Why turn clockwise/counter clockwise for focus ring, aperture, F mount and zoom?

Discussion in 'Nikon' started by pete_s., Feb 13, 2009.

  1. What was the reasoning behind Nikon choosing to have the lenses mount CCW in the body and also the focus direction, zoom direction and aperture the way they did?
    There are a lot of lenses including cine lenses that does it the opposite way and I was wondering if there was some kind of logic behind it all?
  2. They did it that way because every other camera manufacturer did it wrong.
  3. Agreed. :)
  4. The Nikon way has always felt completely natural since the first time I picked up one of their cameras 35 years ago. Having those rotate the opposite direction would feel like a perversion of nature. Cats and dogs, living together. That sort of thing.
  5. For me the 45mm Nikkor GN lens always was the odd duck because it DOES focus the wrong way like the lenses of those other brands.
  6. It was always the way to tell a "member of the club". If they fumbled lens changes, you knew they weren't a *real* Nikon user.
  7. Just to be different I guess. Mounting a Nikon lens always felt natural to me - as opposed to mounting a Leica lens for example - where I can only mount the lens if I hold the camera face-up, certainly not a desirable position. But it sure is annoying to learn to rotate the focus ring in the other direction when switching between systems - or even when mounting a third party lens.
  8. I seem to recall reading a long time ago that Nikon did this in honour of an early east German camera; it may have been Contax but I'm not sure. Did the Contax lenses turn counter clockwise? cb
  9. I went from Pentax to a Leica M and R to Nikon for digital. I knew their focus was wrong , but I was going AF anyway so it did not matter.
    Then I started getting manual primes and changing lenses and basically was screwed up for a year. Now my Leica somtimes gives me trouble.
    The final answer is I can drive a automatic, a four or five speed on the floor, or three speed on the column. The first mile might be tough, but if I just keep keep it in first gear and my hand on the shift at stops, I`ll get her go`in ok.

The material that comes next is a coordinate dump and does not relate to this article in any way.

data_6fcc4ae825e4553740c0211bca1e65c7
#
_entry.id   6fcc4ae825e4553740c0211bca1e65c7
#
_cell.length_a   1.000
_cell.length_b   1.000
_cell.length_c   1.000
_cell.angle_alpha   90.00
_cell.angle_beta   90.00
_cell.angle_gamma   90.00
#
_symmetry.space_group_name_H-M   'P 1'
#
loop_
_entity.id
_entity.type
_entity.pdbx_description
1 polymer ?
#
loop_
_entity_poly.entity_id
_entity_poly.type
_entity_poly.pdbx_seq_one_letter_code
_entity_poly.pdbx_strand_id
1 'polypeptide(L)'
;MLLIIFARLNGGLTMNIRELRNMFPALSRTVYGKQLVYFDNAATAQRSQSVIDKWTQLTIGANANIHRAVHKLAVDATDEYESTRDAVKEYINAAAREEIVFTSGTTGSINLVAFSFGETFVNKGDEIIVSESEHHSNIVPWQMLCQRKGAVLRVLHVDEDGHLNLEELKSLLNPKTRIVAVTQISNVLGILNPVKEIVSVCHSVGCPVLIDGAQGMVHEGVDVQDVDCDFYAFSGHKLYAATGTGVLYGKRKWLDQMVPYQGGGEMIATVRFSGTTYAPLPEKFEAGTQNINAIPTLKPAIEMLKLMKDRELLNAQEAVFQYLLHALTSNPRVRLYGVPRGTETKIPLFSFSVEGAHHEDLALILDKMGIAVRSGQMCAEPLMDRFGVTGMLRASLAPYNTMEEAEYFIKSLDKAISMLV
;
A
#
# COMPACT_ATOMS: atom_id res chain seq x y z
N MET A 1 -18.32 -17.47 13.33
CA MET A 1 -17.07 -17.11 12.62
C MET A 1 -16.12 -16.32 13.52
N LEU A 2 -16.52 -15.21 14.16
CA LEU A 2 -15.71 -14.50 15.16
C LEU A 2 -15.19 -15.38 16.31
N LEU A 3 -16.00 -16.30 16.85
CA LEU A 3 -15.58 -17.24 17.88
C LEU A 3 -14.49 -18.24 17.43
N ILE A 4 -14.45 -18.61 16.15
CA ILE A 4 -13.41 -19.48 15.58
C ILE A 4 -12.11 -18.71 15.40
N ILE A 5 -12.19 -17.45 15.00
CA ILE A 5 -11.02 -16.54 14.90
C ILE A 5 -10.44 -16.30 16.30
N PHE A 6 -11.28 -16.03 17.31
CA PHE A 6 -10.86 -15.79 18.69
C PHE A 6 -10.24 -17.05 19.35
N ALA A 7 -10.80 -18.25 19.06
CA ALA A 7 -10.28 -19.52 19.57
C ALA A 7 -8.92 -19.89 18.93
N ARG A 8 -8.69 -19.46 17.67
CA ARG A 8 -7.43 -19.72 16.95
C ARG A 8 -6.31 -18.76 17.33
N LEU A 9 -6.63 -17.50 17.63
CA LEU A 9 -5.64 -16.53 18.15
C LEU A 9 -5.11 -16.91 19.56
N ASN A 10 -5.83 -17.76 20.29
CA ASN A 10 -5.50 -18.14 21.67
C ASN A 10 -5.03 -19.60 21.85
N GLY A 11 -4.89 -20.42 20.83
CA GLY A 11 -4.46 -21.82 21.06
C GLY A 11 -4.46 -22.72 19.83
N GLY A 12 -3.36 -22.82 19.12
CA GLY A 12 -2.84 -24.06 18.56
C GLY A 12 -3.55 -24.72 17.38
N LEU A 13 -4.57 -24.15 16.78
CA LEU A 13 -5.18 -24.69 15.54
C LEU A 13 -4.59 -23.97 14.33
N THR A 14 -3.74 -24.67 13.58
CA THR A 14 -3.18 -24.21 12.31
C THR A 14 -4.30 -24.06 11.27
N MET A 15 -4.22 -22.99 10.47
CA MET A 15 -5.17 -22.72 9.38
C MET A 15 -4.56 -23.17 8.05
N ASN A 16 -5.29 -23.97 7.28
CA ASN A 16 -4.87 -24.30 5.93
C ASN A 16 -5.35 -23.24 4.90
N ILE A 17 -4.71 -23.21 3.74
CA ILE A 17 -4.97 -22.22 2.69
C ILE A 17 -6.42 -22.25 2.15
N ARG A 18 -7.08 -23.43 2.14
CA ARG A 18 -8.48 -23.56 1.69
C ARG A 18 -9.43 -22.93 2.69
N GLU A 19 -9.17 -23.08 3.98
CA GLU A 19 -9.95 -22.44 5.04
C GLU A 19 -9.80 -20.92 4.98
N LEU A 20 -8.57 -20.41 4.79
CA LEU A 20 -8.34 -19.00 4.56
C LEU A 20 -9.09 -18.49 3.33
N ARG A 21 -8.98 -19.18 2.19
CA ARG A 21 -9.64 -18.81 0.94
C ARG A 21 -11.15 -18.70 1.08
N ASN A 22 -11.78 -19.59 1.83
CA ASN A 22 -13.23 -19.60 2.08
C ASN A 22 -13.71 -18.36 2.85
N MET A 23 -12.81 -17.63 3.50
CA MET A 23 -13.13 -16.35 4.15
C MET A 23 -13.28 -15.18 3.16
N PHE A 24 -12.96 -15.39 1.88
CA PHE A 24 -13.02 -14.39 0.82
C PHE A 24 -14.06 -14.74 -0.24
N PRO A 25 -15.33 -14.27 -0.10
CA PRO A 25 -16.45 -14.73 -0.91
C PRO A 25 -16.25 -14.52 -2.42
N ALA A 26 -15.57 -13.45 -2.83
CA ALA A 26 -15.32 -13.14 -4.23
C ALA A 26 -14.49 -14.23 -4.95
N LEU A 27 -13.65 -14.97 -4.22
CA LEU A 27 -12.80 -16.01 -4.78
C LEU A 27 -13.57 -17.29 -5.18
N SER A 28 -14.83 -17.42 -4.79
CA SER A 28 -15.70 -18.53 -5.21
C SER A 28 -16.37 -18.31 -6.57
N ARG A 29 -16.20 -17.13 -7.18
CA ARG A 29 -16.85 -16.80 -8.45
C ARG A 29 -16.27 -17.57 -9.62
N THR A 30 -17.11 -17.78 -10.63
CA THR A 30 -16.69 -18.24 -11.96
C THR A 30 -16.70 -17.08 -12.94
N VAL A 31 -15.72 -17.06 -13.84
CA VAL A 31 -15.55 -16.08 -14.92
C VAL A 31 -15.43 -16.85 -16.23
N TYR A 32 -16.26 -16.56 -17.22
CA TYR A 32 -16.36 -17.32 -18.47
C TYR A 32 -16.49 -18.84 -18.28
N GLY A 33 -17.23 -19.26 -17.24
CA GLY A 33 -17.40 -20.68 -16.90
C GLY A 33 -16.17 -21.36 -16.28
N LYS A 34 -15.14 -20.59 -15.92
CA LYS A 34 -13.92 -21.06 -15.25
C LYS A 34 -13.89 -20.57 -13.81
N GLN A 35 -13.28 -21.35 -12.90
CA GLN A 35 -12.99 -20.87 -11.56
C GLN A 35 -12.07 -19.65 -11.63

10. My zoom-, focus- and aperture rings rotoates both CW and CCW and even on my Sigma lenses they do, but only the effect is different.
  11. I don't know what the reasoning was. I disagree with the first two respondents however. Nikon got it wrong imho. Well not really wrong, but intuitively it's easier to 'screw' the bayonet clockwise into the body. I no longer make mistakes attaching lenses, but I often get confused putting back caps on lenses when the lenses are face down. The other rings are no big deal for me. It's rare for me to manual focus a Nikon and I'm used to aperture rings that go in either direction. (The Leitz 85 ring is the same as the Nikkors.)
  12. most people are right-handed and cradle the lens with their left hand. natural way is the thumb moving towards the inside of the photographer's body, especially on portrait orientation. otherwise you'll have twisted arms and wrists (and fingers) :)
    portable cine cameras most of the time rest on the shooter's right shoulder, whether he's right handed or left. it's more natural to focus with the pointer and middle fingers on top and the thumb under of either hand, going nikon's opposite way.
    i use sigma lenses because they are cheaper and sometimes better than nikkor. i just keep an intimate relationship with them so i will know where they want to turn.
  13. Maybe some early Nikon engineer was left handed ? I am, it and works for me just fine. I hold the camera in my right hand, the lens in my left. Rotate the lens to the center.
  14. Someone else above gave the right answer. Nikon started making 35mm rangefinder cameras based on the Zeiss Contax models. These focus in the direction that the Nikon lenses focus. The aperture rings run in the same direction too. Remember that up until the Korean war, Nikon was just another Japanese manufacturer of imitation western goods. Then David Douglas Duncan's friend discovered how good the 85mm Nikkor was, and the rest is history.
    Canon copied the Leica rangefinders, so the Canon FL, FD lenses had the Leica focusing (and aperture ring) directions, which are completely opposite to Nikon. When I had Canon FL and Nikon together, I got very confused. That was solved by getting rid of the Canon gear. Incidentally, Nippon Kogaku was the original OEM for the lenses on the first Kwanon (Canon) cameras.